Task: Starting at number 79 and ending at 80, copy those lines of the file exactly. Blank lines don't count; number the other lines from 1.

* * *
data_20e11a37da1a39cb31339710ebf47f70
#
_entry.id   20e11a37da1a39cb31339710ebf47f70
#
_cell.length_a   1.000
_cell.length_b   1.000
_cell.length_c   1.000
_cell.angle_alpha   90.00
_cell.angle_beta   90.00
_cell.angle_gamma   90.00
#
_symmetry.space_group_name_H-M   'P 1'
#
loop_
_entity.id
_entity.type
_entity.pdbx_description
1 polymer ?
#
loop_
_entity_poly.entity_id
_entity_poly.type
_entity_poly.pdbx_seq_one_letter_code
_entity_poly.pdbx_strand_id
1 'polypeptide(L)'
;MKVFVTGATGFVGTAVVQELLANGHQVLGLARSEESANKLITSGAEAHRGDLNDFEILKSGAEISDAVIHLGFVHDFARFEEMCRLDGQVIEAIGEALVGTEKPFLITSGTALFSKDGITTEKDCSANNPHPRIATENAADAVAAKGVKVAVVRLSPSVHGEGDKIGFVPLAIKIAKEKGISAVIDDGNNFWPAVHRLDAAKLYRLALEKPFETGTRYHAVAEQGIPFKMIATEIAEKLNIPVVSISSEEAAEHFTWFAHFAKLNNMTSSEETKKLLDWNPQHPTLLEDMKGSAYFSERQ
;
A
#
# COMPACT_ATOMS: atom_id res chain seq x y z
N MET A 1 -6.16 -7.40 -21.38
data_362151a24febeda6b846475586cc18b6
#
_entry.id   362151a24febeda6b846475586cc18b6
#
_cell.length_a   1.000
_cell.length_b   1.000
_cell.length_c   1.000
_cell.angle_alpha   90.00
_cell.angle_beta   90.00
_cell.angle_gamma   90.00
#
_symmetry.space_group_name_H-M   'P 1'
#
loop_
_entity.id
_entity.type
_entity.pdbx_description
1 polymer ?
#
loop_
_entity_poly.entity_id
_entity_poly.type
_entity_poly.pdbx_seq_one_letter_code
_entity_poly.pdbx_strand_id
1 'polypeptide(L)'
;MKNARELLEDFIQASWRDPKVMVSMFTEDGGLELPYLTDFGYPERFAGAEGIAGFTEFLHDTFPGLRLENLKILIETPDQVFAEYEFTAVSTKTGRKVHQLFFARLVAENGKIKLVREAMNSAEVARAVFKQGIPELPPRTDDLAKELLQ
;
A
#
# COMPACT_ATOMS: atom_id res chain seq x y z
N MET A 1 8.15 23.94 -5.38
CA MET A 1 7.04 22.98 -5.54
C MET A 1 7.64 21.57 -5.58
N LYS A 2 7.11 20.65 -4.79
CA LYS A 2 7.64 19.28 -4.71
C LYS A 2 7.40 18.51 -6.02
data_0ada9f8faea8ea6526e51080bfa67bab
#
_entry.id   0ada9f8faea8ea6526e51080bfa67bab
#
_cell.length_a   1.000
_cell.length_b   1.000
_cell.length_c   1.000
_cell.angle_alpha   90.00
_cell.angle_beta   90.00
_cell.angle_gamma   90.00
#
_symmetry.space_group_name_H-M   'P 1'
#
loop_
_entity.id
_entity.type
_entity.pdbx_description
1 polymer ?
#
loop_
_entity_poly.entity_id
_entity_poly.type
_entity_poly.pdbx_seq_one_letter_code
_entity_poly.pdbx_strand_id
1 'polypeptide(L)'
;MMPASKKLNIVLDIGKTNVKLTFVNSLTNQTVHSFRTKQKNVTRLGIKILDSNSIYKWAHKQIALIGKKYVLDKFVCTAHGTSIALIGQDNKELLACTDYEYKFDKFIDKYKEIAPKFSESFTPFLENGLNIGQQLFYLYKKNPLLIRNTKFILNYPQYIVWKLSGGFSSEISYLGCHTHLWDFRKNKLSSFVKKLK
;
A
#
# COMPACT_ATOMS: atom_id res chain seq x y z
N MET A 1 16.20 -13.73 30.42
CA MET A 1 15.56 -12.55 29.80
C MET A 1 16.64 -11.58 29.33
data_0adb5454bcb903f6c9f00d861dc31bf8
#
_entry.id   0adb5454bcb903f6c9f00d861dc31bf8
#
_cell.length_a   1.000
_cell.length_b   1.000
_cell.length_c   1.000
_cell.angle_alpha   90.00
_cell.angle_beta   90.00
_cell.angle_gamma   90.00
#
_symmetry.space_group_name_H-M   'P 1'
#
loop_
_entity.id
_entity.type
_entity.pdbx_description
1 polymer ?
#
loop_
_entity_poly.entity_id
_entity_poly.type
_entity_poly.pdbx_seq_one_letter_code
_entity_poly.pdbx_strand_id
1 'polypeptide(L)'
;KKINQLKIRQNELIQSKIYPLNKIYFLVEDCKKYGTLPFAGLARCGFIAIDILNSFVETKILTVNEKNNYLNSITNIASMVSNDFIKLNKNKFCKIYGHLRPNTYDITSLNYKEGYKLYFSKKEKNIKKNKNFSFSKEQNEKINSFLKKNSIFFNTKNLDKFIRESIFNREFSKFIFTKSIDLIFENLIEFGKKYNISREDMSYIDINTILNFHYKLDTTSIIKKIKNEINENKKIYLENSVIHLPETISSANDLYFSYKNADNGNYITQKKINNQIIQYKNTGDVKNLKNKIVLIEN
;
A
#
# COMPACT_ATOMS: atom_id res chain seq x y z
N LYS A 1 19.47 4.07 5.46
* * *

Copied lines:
_symmetry.space_group_name_H-M   'P 1'
#